Executive Briefings

Expansion of China's Methanol Production Presents Mixed Export-Import Picture, Study Suggests

Soaring Chinese methanol expansion will boost demand for chemical tanker shipping on intra-Asia export trades out of China but check import traffic, according to the latest edition of the Chemical Forecaster, published by shipping consultancy Drewry.

China’s methanol production and domestic consumption have grown in lockstep at an annual rate of 18 percent apiece since 2008, according to Drewry estimates. The former is expected to reach 32 million tonnes this year, while the country’s consumption will reach 35 million tonnes. The rise in production is expected to boost exports up to 850,000 tonnes in 2014.

“This trend will drive increasing demand for chemical shipping, mainly in the coastal tankers sector as most of China’s methanol exports are destined for northeast and southeast Asia,” said San Naing, Drewry’s lead chemical shipping analyst.

However, the country’s fast-expanding methanol production has dampened import demand from traditional production centres such as the Middle East. For instance, imports from this region into China fell 15 percent in the two years to 2013 to 4.1 million tonnes.

“The expansion in China’s production capability is a mixed blessing for seaborne trade,” added Naing. “On the one hand it boosts demand on export trades. But on the other it serves to undermine demand for chemical tankers on Chinese import trades from the Middle East and parts of Asia.”

Drewry expects this trend to continue, with South Korea, Malaysia and Indonesia slated as key destinations for future Chinese methanol exports.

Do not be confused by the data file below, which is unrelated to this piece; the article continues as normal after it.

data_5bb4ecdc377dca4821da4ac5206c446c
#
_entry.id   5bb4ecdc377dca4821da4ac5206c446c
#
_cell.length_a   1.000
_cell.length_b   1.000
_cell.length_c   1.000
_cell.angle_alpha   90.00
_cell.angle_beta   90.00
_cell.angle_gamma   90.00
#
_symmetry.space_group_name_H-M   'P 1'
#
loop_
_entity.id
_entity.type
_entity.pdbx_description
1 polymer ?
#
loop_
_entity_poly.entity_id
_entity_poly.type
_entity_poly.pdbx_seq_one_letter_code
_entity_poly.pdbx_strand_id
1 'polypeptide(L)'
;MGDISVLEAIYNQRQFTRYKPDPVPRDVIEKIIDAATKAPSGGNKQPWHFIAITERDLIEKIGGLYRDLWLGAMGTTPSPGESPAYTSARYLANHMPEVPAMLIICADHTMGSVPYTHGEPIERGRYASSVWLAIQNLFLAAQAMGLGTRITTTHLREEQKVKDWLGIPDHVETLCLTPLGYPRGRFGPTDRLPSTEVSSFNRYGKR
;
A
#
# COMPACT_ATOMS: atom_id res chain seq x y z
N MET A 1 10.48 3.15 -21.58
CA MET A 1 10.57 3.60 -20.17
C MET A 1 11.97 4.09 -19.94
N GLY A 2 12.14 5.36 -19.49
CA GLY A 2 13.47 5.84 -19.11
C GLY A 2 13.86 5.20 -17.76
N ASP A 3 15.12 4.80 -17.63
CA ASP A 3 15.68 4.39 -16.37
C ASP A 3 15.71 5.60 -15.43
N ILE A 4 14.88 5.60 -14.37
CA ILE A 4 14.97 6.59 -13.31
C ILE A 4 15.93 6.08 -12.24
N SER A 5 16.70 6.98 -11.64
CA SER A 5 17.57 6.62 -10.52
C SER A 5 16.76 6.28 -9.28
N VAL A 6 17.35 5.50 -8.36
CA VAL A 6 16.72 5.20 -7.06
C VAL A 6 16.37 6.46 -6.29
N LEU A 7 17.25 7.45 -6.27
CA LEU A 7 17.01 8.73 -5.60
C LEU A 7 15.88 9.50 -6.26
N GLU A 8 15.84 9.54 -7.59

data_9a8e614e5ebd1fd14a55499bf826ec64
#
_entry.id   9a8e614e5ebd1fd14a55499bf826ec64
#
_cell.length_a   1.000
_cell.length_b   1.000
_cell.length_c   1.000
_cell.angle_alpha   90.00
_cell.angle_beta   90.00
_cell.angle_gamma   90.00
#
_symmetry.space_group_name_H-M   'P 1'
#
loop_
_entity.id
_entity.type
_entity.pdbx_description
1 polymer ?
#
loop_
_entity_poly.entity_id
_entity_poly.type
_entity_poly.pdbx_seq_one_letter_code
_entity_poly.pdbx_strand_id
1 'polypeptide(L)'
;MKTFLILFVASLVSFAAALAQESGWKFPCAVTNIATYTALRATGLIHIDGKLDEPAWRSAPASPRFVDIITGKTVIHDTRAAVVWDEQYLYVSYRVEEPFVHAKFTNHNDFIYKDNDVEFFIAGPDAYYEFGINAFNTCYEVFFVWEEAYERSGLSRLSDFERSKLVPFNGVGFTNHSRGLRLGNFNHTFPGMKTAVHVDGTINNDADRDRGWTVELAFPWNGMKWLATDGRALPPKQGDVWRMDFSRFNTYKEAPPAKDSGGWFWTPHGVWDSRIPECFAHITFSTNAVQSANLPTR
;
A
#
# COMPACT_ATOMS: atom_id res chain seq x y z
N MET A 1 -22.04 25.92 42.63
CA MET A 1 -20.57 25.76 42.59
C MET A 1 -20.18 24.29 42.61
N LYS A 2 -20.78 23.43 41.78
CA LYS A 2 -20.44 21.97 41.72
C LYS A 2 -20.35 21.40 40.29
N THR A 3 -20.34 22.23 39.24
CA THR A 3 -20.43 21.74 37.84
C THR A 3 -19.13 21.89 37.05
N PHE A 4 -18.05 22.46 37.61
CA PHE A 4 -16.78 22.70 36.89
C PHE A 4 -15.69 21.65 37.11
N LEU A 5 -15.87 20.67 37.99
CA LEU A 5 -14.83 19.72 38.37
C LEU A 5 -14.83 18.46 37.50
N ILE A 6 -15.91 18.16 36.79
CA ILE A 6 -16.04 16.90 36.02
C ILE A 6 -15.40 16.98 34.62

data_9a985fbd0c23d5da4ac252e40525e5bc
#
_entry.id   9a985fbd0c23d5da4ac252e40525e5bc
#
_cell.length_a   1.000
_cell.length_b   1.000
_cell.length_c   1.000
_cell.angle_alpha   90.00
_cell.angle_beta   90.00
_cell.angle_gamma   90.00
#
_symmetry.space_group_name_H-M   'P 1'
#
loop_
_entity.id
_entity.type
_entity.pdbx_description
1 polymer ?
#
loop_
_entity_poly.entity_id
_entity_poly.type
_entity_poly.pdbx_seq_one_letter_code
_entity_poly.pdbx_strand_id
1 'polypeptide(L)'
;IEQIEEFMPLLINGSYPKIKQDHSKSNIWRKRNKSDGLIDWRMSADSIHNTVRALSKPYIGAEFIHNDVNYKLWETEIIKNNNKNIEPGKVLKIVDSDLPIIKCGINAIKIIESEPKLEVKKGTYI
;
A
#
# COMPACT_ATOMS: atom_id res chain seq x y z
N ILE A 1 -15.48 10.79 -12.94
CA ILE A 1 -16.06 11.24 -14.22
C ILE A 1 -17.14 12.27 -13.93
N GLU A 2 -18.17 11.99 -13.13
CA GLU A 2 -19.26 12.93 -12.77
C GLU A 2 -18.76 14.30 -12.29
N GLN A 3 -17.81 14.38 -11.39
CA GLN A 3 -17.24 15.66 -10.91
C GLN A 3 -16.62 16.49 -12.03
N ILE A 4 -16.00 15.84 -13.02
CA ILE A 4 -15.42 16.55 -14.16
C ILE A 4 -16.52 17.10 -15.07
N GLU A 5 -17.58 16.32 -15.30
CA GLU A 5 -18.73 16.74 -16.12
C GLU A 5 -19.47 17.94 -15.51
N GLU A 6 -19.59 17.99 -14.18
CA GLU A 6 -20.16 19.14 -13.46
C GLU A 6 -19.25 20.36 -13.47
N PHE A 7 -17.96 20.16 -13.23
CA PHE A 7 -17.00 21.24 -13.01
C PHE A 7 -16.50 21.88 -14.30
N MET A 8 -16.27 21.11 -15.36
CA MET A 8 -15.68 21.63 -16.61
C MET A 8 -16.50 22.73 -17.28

The report is available from the Drewry website.

Source: Drewry

China’s methanol production and domestic consumption have grown in lockstep at an annual rate of 18 percent apiece since 2008, according to Drewry estimates. The former is expected to reach 32 million tonnes this year, while the country’s consumption will reach 35 million tonnes. The rise in production is expected to boost exports up to 850,000 tonnes in 2014.

“This trend will drive increasing demand for chemical shipping, mainly in the coastal tankers sector as most of China’s methanol exports are destined for northeast and southeast Asia,” said San Naing, Drewry’s lead chemical shipping analyst.

However, the country’s fast-expanding methanol production has dampened import demand from traditional production centres such as the Middle East. For instance, imports from this region into China fell 15 percent in the two years to 2013 to 4.1 million tonnes.

“The expansion in China’s production capability is a mixed blessing for seaborne trade,” added Naing. “On the one hand it boosts demand on export trades. But on the other it serves to undermine demand for chemical tankers on Chinese import trades from the Middle East and parts of Asia.”

Drewry expects this trend to continue, with South Korea, Malaysia and Indonesia slated as key destinations for future Chinese methanol exports.

The report is available from the Drewry website.

Source: Drewry